And yet, few professional moments in his career match the excitement he feels today.
Stottlemyre will introduce himself this morning to the Seattle Mariners as their new pitching coach, beginning a six-week period of spring training in which he'll get to know them and they'll get to know him.
"I can't remember being this excited in a lot of years," he said Wednesday, the day pitchers and catchers reported for physical exams.
Their first workout is today, and for Stottlemyre it's not only a return to coaching after being away for two years, it's a homecoming.
He lives in Sammamish and -- despite making his name with the Yankees as a star pitcher in the 1960s and '70s, then as their pitching coach for 10 years through 2005 -- the Mariners essentially have been his hometown team.
"This is refreshing for me," said Stottlemyre, 66. "It's something I've thought about for a while, the opportunity at some point in my career to work at home, and it's finally happened. I'm a Pacific Northwest guy, but I've always worked on the other coast. It's a great opportunity for me, even at this somewhat late age."
Stottlemyre resigned his job with the Yankees after the Angels beat them in the 2005 AL Division Series, many reports citing his disagreement with owner George Steinbrenner as the reason.
He didn't leave baseball completely, helping new Yankees pitching coach Ron Guidry at spring training in 2006, then working much of last season with the Arizona Diamondbacks, whose minor league pitching coordinator is Stottlemyre's son, Mel Jr.
"Even though I've been out for two years, I don't feel I've really lost touch with what's going on with the clubs," he said.
That includes the Mariners.
"I'd been sort of a fan of the Mariners for a long time, other than when we played them," Stottlemyre said. "I watched the ballclub very closely last year toward the second half of the season. I didn't know I was going to be the pitching coach, but I watched them a little closer than I had before. I wanted to keep in touch with the game in case something did come up down the line that I was interested in. This came up."
The Mariners are thrilled to have someone with such experience, both as a player and coach, on their staff.
"Just watching Mel walk through the clubhouse earlier this winter, I could see guys like Brandon Morrow and J.J. Putz look at him with respect," manager John McLaren said.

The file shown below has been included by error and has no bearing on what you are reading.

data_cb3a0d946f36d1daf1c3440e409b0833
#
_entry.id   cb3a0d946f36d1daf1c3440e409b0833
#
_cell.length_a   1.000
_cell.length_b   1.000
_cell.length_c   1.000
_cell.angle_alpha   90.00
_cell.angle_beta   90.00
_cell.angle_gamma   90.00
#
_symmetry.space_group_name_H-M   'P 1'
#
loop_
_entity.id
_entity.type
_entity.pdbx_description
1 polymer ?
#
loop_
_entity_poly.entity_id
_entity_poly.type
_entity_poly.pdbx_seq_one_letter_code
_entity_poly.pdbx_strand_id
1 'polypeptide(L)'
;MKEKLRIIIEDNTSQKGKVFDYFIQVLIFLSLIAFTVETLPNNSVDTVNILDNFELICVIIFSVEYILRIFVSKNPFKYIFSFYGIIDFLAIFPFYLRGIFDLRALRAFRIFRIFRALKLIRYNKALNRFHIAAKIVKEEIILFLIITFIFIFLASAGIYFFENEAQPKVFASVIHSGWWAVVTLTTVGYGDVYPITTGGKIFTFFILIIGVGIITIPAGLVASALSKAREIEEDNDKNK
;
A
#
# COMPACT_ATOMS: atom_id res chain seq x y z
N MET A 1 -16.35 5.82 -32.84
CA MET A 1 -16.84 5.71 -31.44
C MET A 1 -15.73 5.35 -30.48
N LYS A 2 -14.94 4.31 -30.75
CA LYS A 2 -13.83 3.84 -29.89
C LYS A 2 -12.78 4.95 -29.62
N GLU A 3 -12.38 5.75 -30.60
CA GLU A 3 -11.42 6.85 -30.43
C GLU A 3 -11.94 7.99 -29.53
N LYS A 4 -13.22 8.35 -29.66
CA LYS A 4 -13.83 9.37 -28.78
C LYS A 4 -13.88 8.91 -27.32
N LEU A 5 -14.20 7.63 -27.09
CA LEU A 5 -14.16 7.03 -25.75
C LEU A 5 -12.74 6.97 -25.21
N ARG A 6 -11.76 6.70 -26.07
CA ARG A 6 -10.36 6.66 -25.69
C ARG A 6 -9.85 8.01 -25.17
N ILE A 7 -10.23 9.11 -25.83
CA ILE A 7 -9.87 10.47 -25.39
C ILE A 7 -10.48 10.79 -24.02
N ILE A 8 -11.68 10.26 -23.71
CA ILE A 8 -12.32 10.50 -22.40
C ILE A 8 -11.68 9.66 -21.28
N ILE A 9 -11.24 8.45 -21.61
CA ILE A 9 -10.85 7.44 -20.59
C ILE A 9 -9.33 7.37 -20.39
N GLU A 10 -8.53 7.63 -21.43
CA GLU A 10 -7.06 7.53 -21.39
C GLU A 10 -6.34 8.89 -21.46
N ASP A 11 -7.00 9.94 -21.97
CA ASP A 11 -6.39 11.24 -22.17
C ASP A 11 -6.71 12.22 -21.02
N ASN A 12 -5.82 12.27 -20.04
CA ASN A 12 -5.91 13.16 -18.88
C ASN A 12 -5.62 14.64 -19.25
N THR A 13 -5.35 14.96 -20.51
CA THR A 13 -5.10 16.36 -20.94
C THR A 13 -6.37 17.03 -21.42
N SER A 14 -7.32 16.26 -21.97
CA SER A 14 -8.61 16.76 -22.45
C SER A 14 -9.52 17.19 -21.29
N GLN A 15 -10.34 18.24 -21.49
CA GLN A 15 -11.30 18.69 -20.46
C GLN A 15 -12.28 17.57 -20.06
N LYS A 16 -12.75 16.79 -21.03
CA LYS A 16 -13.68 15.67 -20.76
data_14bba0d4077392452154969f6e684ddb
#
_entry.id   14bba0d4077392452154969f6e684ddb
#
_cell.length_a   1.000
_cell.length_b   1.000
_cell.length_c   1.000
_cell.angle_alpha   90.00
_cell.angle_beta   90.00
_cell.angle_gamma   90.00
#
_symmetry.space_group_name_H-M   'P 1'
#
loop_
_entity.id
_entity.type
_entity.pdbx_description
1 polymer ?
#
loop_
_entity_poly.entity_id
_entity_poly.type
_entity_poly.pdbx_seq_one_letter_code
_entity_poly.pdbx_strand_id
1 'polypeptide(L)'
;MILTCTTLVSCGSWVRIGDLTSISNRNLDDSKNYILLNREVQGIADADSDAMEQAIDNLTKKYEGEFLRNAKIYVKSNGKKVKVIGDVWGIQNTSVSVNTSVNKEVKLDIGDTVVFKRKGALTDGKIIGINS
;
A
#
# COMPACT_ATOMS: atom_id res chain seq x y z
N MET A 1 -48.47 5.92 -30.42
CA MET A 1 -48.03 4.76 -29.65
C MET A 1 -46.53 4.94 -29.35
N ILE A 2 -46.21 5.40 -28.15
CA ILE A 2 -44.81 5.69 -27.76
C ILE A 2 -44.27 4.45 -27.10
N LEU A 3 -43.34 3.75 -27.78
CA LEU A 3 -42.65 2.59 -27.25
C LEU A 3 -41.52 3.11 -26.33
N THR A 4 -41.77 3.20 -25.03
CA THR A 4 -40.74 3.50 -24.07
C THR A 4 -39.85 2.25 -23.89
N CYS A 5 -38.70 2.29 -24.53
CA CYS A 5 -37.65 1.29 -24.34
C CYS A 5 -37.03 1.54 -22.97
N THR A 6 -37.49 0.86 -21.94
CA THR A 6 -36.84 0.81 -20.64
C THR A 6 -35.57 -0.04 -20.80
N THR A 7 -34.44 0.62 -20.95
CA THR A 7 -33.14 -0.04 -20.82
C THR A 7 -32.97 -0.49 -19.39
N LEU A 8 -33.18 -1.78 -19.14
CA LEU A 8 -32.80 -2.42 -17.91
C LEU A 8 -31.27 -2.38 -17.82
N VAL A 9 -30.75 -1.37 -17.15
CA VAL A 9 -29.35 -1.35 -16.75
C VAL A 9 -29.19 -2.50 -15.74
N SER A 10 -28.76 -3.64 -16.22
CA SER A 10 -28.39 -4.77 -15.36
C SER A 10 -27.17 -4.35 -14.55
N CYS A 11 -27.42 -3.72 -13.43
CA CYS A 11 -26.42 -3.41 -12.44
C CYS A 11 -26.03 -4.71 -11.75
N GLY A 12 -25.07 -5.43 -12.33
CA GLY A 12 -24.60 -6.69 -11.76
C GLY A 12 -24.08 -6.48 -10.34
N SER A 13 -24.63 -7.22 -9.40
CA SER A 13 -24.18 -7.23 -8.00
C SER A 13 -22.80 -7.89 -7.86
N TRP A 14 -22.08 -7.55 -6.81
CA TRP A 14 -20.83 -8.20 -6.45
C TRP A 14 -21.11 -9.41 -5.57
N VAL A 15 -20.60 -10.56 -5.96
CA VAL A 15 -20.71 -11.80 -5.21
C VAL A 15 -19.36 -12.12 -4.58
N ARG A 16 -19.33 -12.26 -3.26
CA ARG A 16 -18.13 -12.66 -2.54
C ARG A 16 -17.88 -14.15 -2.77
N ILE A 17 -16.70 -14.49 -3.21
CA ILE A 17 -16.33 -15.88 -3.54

It goes both ways. Stottlemyre has the background to command respect, but he's also as enthused about this pitching staff, especially the starting rotation, as any he's ever had.
"We certainly have the capability to throw out a real quality starting pitcher on a daily basis, where every day we take the field we have an opportunity to win," he said. "I can recall several of the years with the Yankees we felt like we had a strong staff, but we weren't always sure who No. 5 was going to be."
Today, before the 28 pitchers in camp head to the bullpen, Stottlemyre will deliver one main message: Don't over-throw and risk injury just to impress the new pitching coach.
"That's going to be the majority of my talk," Stottlemyre said. "It's always a fear regardless of who is here in my position. They're going to want to over-impress early, and surprisingly it's not always the young guys."
Every pitcher is scheduled to throw for 10 minutes today -- nothing but fastballs and changeups. Stottlemyre will watch them all closely, not just the five starters and key relievers.
"Every pitcher who's here, whether they're on the roster or guys who've been invited, it's very important for me to get to know them," he said. "When there are injuries during the course of the season, people are going to need to come up and replace them."
"It's kind of a learning process for me, but at the same time they need to be learning who I am, what I am and what we expect here. At the end of spring training, I'll know them all very well and they'll know me very well."
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